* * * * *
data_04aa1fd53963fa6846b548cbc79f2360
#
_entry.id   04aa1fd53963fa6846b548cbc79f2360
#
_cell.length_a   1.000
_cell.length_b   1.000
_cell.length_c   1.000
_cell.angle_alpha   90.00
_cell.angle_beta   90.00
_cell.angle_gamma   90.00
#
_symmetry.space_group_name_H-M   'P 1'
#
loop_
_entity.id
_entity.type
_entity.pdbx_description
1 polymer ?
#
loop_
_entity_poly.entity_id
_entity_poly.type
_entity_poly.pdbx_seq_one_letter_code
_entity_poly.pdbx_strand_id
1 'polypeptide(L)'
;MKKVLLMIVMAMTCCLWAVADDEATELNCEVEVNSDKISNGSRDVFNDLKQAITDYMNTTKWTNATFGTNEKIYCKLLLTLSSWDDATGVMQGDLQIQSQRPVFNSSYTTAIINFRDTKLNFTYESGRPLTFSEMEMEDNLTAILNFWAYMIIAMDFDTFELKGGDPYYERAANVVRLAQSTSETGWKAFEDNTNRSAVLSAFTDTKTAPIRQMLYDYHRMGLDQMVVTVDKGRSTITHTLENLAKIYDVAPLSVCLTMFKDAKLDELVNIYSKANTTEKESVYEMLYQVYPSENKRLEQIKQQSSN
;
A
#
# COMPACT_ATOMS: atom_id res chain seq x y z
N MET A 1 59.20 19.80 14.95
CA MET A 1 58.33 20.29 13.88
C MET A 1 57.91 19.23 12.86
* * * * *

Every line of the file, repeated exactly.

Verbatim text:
data_04aa1fd53963fa6846b548cbc79f2360
#
_entry.id   04aa1fd53963fa6846b548cbc79f2360
#
_cell.length_a   1.000
_cell.length_b   1.000
_cell.length_c   1.000
_cell.angle_alpha   90.00
_cell.angle_beta   90.00
_cell.angle_gamma   90.00
#
_symmetry.space_group_name_H-M   'P 1'
#
loop_
_entity.id
_entity.type
_entity.pdbx_description
1 polymer ?
#
loop_
_entity_poly.entity_id
_entity_poly.type
_entity_poly.pdbx_seq_one_letter_code
_entity_poly.pdbx_strand_id
1 'polypeptide(L)'
;MKKVLLMIVMAMTCCLWAVADDEATELNCEVEVNSDKISNGSRDVFNDLKQAITDYMNTTKWTNATFGTNEKIYCKLLLTLSSWDDATGVMQGDLQIQSQRPVFNSSYTTAIINFRDTKLNFTYESGRPLTFSEMEMEDNLTAILNFWAYMIIAMDFDTFELKGGDPYYERAANVVRLAQSTSETGWKAFEDNTNRSAVLSAFTDTKTAPIRQMLYDYHRMGLDQMVVTVDKGRSTITHTLENLAKIYDVAPLSVCLTMFKDAKLDELVNIYSKANTTEKESVYEMLYQVYPSENKRLEQIKQQSSN
;
A
#
# COMPACT_ATOMS: atom_id res chain seq x y z
N MET A 1 59.20 19.80 14.95
CA MET A 1 58.33 20.29 13.88
C MET A 1 57.91 19.23 12.86